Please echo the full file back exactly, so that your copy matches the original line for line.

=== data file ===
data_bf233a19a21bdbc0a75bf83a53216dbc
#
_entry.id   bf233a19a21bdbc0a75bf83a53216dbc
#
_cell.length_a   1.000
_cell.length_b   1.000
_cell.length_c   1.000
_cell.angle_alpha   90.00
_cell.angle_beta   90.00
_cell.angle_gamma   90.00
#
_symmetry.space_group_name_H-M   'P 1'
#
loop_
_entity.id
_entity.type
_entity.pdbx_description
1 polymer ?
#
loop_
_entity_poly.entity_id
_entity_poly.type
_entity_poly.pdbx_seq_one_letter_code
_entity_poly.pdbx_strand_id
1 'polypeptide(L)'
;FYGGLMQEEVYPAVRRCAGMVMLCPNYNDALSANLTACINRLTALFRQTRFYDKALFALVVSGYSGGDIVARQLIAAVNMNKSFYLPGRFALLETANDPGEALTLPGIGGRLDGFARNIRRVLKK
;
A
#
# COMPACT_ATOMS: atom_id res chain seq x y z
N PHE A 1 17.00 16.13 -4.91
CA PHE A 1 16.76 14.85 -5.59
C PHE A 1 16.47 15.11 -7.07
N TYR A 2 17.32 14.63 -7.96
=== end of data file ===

data_bf233a19a21bdbc0a75bf83a53216dbc
#
_entry.id   bf233a19a21bdbc0a75bf83a53216dbc
#
_cell.length_a   1.000
_cell.length_b   1.000
_cell.length_c   1.000
_cell.angle_alpha   90.00
_cell.angle_beta   90.00
_cell.angle_gamma   90.00
#
_symmetry.space_group_name_H-M   'P 1'
#
loop_
_entity.id
_entity.type
_entity.pdbx_description
1 polymer ?
#
loop_
_entity_poly.entity_id
_entity_poly.type
_entity_poly.pdbx_seq_one_letter_code
_entity_poly.pdbx_strand_id
1 'polypeptide(L)'
;FYGGLMQEEVYPAVRRCAGMVMLCPNYNDALSANLTACINRLTALFRQTRFYDKALFALVVSGYSGGDIVARQLIAAVNMNKSFYLPGRFALLETANDPGEALTLPGIGGRLDGFARNIRRVLKK
;
A
#
# COMPACT_ATOMS: atom_id res chain seq x y z
N PHE A 1 17.00 16.13 -4.91
CA PHE A 1 16.76 14.85 -5.59
C PHE A 1 16.47 15.11 -7.07
N TYR A 2 17.32 14.63 -7.96